During college hanging-around-the-student-radio-station days, I would often sit with headphones on and listen to the new album releases, usually from someone I never heard of but they must be good because someone recorded their album, right?
Sometimes an album would blow me so far out of the water that I had to tell everyone I knew, “Holy cow, you gotta hear this album.” If there was a turntable nearby, I would sit them down and make them listen. If you knew me then, you probably remember that about me, and often you would nod patronizingly and say, “Sure, Warren, very nice, thank you.”
But a handful of albums really sank in. One of them was Parallelograms by Linda Perhacs. I think several of my friends actually went out and bought the album after hearing it. Continue reading “Attic musings: Linda Perhacs rediscovered”
What do you do when your best work is behind you? Is that what stopped Harper Lee after To Kill a Mockingbird and Margaret Mitchell after Gone With the Wind?
When your best work is behind you – but wait, how do you know? All you know is that work was pretty darn good, and maybe in the end it will, indeed, turn out to be your best, but there’s still work to come, and hopefully the next one will be pretty darn good, too – maybe not that good, but who knows it won’t be better? And why bother to compare?
Do you refrain from writing “Happy With You” because you already wrote “Yesterday” and “Maybe I’m Amazed” and, let’s face it, those were better?
What if – what IF – what if you CAN do better than your best previous work? You have to try – you have to go for it – that’s why you do this, after all. That’s (hopefully) why you do anything – because you owe yourself your best effort.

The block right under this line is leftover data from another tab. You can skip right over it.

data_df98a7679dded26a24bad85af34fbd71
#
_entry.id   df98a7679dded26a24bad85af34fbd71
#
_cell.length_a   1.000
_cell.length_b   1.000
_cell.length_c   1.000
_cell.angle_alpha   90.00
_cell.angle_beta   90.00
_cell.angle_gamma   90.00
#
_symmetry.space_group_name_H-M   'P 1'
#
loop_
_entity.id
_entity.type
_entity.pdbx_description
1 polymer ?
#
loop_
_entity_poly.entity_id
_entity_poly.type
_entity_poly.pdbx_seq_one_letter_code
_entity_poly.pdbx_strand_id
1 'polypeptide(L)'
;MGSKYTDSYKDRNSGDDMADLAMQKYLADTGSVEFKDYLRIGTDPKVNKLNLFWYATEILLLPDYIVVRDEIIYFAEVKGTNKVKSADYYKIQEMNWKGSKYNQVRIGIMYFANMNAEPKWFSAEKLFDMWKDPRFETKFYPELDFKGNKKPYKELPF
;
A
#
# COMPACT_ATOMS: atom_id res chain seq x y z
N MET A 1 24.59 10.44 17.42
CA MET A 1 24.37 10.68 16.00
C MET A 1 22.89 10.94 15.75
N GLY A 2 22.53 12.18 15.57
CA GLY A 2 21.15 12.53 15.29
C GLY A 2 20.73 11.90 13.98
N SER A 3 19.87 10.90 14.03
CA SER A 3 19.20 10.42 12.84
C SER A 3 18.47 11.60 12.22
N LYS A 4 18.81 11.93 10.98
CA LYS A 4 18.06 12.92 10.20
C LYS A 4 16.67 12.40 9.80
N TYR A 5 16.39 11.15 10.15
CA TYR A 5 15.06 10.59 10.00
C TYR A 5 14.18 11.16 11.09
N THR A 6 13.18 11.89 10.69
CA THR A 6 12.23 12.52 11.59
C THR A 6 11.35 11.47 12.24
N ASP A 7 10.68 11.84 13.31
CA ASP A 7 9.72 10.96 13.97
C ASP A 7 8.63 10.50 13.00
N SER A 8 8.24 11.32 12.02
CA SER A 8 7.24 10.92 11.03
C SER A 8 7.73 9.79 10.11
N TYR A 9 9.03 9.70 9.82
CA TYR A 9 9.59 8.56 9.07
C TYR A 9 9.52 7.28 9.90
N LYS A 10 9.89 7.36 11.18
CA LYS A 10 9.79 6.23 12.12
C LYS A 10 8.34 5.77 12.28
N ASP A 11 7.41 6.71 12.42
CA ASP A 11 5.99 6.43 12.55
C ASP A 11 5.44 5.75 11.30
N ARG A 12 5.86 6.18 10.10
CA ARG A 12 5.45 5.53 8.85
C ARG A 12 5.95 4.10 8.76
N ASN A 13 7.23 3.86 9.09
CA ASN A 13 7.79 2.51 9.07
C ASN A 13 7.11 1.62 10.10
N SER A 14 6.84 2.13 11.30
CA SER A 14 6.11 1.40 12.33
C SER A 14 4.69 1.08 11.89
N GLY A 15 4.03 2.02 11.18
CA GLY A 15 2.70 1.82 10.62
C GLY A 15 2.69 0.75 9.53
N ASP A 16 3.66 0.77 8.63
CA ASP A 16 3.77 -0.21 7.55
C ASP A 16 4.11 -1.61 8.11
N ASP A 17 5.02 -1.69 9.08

(To hell with “you owe the world your best.” The world doesn’t have to live inside that body with you – it’s your psyche, your soul, your consciousness and your conscience, and only you know how hard you tried and if you could have done more or better, and you know what? Only you care, when you get down to it.)
Sit down and do your best, or get up and do your best, whichever is more appropriate.
As Wrigley Field and Fenway Park are to baseball, as Lambeau Field is to football, so is the Ryman Auditorium to country/bluegrass/folk music.
Having made the pilgrimage to the Ryman four (!) years ago, I have experienced the magic of that hall firsthand, and so I was intrigued to stumble across Rolling Stone’s list of “The Top 10 Albums Recorded at the Ryman Auditorium.”
I assured its authenticity by ensuring that “Circlin’ Back” was on the list and immediately purchased the No. 1 album they listed, “Emmy Lou Harris and the Nash Ramblers at the Ryman” – on vinyl, of course, a crisp two-record set on the incomparable Nonesuch label.
Oh. My. Goodness. Continue reading “In the Attic: Celebrating the Ryman”
It’s been a cool and wet spring here this year – people have been making a lot of jokes about summer only lasts 24 hours in Wisconsin (and voiced a lot of concern whether the corn crop will actually reach “knee high by the Fourth of July” this year).